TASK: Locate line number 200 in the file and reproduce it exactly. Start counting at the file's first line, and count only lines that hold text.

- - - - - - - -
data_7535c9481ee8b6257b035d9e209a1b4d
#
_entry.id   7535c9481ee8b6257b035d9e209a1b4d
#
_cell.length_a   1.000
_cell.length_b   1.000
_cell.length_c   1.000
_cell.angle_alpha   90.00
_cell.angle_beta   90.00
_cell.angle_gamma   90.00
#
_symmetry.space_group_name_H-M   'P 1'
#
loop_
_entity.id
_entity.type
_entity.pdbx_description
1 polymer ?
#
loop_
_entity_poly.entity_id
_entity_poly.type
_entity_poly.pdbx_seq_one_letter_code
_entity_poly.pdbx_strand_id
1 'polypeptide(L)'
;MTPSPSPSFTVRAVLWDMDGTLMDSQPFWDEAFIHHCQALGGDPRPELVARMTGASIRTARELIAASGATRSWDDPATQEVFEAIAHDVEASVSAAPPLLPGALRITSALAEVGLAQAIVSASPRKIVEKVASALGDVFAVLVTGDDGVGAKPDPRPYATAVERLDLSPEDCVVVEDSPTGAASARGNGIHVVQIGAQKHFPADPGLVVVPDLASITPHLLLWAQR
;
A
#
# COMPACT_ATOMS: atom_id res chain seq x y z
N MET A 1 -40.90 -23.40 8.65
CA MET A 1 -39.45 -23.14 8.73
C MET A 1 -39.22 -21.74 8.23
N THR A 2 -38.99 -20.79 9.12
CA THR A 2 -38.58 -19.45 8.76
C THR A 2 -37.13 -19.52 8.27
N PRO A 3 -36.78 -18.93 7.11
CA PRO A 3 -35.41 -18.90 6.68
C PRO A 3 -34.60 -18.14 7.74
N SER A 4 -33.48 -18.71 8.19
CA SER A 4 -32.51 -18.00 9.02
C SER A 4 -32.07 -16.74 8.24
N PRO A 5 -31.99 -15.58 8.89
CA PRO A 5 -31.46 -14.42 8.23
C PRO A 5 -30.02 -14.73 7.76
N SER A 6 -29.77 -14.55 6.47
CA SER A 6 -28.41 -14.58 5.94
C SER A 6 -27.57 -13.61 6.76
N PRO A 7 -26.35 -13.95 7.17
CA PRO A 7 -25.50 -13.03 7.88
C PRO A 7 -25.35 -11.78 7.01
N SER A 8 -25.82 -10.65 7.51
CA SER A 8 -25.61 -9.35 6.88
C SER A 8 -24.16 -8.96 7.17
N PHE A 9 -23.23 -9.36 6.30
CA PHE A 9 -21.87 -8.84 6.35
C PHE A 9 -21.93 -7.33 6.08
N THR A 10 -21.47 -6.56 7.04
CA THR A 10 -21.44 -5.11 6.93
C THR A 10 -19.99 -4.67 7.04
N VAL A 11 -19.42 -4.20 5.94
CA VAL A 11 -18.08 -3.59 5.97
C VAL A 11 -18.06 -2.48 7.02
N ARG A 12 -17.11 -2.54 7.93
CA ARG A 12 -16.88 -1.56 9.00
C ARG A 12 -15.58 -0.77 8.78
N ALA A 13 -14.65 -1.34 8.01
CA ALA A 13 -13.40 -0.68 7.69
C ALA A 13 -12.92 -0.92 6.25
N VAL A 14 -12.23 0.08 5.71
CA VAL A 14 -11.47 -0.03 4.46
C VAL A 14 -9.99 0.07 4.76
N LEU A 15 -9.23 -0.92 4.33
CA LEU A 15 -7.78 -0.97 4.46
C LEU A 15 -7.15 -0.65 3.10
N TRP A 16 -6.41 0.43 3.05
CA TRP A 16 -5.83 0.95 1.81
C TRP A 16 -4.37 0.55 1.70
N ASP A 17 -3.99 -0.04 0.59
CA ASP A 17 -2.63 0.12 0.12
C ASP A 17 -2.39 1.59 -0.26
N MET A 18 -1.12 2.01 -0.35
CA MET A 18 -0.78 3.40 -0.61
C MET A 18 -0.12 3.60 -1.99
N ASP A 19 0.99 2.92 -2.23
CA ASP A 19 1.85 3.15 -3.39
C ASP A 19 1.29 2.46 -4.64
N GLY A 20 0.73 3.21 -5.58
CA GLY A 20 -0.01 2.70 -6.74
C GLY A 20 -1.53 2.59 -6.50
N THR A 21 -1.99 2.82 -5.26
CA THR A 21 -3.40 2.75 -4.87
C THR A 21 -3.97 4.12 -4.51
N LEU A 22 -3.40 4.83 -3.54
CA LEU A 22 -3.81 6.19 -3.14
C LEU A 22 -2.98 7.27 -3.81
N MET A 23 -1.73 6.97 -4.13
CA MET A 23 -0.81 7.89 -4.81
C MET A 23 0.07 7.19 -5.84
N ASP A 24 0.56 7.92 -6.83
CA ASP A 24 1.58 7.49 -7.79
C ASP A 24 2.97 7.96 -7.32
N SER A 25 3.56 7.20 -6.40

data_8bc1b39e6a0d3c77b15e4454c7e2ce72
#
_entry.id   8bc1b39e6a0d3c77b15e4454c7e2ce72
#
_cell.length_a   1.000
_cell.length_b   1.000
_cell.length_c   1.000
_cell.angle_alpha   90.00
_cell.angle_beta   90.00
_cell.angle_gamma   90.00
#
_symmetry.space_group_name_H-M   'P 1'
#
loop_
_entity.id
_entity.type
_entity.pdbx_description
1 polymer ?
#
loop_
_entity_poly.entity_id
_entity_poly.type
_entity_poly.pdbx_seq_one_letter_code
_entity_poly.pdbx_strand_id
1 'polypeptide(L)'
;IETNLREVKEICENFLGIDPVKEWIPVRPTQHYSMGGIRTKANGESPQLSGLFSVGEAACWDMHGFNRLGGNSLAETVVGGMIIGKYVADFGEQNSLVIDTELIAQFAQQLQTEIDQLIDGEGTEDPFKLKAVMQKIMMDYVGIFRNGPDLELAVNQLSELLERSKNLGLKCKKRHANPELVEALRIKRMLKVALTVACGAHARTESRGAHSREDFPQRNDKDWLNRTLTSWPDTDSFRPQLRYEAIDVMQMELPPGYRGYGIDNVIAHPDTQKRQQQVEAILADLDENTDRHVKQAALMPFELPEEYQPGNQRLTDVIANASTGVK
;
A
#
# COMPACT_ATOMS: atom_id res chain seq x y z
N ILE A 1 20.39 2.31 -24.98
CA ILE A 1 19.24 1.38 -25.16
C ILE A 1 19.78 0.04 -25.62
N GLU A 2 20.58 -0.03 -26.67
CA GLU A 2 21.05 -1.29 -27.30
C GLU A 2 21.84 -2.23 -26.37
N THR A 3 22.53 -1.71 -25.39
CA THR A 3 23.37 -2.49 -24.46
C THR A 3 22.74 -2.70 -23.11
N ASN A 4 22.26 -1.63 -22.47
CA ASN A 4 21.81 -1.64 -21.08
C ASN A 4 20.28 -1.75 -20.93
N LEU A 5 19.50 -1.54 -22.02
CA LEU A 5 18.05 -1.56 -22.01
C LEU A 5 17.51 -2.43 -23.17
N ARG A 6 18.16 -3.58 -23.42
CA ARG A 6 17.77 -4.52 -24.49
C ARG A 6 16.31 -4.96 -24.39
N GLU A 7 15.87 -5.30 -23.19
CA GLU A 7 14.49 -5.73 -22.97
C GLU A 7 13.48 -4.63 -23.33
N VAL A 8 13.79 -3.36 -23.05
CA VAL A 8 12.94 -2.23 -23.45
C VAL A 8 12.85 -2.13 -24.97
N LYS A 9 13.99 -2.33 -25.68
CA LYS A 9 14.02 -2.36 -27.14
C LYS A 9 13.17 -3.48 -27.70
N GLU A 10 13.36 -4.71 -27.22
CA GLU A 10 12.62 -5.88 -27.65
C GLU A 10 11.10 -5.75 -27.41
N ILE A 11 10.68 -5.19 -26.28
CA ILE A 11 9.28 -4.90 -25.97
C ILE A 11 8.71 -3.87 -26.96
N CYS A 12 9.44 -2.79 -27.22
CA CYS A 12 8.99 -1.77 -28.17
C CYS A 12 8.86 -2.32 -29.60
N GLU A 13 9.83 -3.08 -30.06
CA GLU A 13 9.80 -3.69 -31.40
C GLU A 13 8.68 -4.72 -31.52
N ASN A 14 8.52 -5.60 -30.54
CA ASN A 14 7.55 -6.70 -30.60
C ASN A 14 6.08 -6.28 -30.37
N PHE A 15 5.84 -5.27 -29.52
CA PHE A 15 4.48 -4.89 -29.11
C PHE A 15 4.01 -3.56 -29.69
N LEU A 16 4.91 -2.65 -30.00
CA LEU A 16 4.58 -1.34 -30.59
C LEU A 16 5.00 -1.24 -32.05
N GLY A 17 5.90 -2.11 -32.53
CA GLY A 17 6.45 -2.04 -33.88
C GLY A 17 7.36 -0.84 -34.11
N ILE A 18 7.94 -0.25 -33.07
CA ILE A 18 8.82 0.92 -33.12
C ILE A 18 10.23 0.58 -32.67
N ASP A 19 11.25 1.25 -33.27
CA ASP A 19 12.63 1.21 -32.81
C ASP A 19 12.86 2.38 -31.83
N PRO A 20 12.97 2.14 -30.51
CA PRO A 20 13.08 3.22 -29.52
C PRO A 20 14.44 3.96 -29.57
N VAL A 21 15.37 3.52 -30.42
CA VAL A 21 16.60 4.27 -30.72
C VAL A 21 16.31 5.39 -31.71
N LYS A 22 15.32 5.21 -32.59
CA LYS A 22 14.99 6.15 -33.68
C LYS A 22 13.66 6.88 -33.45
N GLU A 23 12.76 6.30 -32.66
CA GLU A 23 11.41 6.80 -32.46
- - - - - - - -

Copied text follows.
N GLU A 23 12.76 6.30 -32.66